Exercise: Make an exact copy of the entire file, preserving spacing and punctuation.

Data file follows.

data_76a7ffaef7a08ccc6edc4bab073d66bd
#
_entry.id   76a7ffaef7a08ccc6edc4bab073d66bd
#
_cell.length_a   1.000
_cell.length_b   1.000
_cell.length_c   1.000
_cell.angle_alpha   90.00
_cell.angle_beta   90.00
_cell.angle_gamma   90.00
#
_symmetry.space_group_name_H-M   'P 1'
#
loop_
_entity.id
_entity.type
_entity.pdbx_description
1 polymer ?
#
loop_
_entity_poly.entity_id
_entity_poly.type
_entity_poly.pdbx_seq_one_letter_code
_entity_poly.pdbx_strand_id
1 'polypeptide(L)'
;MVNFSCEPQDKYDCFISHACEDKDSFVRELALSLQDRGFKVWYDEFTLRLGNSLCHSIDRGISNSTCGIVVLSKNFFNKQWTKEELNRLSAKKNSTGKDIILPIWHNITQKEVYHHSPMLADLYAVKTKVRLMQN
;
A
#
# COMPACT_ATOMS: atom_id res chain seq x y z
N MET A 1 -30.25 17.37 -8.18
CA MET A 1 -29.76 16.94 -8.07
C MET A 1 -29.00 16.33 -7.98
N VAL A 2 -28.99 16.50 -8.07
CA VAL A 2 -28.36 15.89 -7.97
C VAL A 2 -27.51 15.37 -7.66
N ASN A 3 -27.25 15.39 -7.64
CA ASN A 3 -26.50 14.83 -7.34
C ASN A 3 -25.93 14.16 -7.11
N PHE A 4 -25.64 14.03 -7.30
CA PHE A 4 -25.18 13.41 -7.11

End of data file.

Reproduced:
data_76a7ffaef7a08ccc6edc4bab073d66bd
#
_entry.id   76a7ffaef7a08ccc6edc4bab073d66bd
#
_cell.length_a   1.000
_cell.length_b   1.000
_cell.length_c   1.000
_cell.angle_alpha   90.00
_cell.angle_beta   90.00
_cell.angle_gamma   90.00
#
_symmetry.space_group_name_H-M   'P 1'
#
loop_
_entity.id
_entity.type
_entity.pdbx_description
1 polymer ?
#
loop_
_entity_poly.entity_id
_entity_poly.type
_entity_poly.pdbx_seq_one_letter_code
_entity_poly.pdbx_strand_id
1 'polypeptide(L)'
;MVNFSCEPQDKYDCFISHACEDKDSFVRELALSLQDRGFKVWYDEFTLRLGNSLCHSIDRGISNSTCGIVVLSKNFFNKQWTKEELNRLSAKKNSTGKDIILPIWHNITQKEVYHHSPMLADLYAVKTKVRLMQN
;
A
#
# COMPACT_ATOMS: atom_id res chain seq x y z
N MET A 1 -30.25 17.37 -8.18
CA MET A 1 -29.76 16.94 -8.07
C MET A 1 -29.00 16.33 -7.98
N VAL A 2 -28.99 16.50 -8.07
CA VAL A 2 -28.36 15.89 -7.97
C VAL A 2 -27.51 15.37 -7.66
N ASN A 3 -27.25 15.39 -7.64
CA ASN A 3 -26.50 14.83 -7.34
C ASN A 3 -25.93 14.16 -7.11
N PHE A 4 -25.64 14.03 -7.30
CA PHE A 4 -25.18 13.41 -7.11